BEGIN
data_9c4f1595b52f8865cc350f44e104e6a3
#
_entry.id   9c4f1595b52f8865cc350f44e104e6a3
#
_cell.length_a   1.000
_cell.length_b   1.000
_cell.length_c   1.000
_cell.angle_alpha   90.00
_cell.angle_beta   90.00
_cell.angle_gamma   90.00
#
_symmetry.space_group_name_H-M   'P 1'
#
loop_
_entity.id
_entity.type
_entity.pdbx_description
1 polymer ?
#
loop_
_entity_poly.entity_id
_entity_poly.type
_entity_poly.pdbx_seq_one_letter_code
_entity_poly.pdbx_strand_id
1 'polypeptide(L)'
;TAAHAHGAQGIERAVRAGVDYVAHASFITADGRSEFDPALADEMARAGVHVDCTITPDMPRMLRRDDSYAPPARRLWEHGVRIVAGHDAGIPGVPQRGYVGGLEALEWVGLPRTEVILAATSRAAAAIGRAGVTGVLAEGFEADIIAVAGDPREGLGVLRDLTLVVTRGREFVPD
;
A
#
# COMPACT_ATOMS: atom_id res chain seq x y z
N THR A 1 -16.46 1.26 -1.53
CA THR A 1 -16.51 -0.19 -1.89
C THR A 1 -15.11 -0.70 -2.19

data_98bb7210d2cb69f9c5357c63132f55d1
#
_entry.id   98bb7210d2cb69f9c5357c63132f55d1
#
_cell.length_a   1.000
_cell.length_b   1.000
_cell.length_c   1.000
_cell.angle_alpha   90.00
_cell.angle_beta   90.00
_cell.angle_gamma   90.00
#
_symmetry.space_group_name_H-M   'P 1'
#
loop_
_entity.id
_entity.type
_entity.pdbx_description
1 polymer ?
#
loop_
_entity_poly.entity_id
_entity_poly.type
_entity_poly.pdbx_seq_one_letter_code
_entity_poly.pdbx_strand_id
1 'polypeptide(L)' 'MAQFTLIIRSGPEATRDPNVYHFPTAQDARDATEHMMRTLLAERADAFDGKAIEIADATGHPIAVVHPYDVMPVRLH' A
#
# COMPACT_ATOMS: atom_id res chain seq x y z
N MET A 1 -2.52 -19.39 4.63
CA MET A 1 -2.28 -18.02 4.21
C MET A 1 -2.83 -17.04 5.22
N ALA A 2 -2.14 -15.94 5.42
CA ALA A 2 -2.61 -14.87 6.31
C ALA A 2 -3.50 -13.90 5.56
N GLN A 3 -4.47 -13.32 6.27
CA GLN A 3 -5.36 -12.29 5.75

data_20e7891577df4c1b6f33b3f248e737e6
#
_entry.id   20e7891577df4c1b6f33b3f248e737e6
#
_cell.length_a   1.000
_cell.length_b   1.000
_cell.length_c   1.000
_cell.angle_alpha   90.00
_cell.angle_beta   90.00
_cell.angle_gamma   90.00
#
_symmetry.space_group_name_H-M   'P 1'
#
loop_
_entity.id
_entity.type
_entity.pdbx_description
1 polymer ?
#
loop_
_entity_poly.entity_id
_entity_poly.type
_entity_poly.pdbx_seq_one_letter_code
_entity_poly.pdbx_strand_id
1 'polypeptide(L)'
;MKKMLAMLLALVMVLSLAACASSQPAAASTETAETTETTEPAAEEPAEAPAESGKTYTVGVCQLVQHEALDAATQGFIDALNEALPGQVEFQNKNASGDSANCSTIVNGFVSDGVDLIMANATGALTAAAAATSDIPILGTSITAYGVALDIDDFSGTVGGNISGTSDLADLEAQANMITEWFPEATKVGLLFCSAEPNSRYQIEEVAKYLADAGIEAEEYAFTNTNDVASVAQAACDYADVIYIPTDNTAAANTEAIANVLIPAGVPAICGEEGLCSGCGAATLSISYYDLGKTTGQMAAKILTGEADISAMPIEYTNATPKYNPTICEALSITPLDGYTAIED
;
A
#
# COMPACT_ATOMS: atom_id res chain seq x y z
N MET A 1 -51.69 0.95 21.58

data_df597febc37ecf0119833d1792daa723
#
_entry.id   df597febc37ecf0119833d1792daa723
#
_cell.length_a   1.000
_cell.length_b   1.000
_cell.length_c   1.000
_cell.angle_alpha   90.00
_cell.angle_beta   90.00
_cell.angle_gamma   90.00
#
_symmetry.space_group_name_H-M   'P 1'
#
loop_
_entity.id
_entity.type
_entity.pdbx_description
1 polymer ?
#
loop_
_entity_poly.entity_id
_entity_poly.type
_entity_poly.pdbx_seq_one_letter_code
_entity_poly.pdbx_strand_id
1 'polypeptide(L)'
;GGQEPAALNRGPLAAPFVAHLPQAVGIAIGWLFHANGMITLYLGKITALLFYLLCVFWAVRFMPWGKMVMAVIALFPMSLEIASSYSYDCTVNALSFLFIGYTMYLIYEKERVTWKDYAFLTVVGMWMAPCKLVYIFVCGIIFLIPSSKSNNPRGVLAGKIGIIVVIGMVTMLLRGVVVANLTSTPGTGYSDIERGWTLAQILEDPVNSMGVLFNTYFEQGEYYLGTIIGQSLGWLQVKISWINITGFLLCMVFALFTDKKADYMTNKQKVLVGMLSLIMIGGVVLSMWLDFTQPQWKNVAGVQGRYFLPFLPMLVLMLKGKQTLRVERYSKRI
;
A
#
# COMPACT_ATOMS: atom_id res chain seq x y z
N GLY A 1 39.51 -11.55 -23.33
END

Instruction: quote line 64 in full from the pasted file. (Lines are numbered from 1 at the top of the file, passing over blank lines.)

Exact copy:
N ALA A 2 -2.14 -15.94 5.42